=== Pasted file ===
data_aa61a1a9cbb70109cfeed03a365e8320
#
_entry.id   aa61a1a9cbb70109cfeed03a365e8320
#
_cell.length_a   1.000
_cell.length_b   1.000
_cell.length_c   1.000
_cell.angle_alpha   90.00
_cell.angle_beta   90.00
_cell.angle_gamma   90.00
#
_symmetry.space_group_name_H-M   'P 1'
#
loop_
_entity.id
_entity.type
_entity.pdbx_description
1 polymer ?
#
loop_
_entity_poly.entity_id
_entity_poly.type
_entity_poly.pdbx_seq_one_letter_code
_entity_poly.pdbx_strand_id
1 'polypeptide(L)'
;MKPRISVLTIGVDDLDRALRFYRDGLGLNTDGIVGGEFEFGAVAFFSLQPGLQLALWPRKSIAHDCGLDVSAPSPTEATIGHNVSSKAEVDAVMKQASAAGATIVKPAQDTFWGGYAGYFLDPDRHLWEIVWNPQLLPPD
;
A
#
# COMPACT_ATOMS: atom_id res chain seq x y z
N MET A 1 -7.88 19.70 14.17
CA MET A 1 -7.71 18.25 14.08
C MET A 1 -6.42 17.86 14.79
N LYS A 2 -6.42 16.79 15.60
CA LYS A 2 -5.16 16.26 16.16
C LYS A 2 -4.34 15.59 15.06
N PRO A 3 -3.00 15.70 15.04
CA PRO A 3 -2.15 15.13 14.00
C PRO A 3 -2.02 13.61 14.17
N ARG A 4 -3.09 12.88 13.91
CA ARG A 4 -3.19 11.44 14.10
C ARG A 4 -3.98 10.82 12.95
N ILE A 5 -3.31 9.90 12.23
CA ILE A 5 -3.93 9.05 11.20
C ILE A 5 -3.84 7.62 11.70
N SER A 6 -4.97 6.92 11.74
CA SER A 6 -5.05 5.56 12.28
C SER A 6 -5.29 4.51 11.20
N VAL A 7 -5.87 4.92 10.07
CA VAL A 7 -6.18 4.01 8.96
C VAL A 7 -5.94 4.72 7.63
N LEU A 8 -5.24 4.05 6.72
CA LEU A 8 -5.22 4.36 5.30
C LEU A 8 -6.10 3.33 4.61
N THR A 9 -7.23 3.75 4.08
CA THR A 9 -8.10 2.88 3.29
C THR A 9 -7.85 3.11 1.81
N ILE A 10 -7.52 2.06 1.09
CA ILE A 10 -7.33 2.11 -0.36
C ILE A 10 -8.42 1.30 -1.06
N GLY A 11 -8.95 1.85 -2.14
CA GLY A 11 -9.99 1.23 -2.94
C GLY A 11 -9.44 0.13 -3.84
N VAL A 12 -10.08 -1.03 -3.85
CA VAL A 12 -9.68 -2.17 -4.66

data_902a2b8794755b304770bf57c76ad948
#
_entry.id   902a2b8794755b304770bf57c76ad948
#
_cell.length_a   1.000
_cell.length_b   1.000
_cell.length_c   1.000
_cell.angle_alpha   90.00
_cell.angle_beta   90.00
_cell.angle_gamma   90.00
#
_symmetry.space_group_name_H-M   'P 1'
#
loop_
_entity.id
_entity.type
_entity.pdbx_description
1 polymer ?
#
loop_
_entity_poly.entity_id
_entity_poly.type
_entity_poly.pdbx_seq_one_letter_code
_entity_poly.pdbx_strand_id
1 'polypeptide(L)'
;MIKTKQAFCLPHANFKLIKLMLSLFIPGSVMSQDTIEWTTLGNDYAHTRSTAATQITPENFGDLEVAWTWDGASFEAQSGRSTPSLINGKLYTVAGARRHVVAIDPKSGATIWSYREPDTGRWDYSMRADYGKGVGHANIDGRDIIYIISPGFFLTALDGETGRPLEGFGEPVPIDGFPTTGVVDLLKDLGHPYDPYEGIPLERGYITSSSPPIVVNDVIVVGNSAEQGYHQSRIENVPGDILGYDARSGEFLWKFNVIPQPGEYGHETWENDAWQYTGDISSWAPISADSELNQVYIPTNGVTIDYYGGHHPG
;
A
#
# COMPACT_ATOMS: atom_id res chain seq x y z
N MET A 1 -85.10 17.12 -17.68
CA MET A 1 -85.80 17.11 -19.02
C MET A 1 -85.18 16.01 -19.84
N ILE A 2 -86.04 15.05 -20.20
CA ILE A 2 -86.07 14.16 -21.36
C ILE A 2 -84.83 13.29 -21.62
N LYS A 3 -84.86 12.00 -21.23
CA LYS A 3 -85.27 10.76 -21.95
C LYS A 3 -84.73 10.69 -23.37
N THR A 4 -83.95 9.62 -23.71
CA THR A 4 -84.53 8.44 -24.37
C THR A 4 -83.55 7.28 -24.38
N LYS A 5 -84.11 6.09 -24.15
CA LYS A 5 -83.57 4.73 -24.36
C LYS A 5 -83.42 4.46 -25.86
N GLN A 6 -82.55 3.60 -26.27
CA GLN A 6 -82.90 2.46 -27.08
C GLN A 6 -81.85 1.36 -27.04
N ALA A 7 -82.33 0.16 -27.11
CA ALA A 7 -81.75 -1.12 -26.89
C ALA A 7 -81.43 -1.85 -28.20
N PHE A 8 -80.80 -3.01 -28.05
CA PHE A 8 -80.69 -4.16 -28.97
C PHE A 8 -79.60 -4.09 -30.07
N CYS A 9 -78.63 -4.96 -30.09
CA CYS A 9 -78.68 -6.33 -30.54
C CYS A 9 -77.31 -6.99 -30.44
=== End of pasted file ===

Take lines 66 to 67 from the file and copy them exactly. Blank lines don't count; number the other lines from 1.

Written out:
data_902a2b8794755b304770bf57c76ad948
#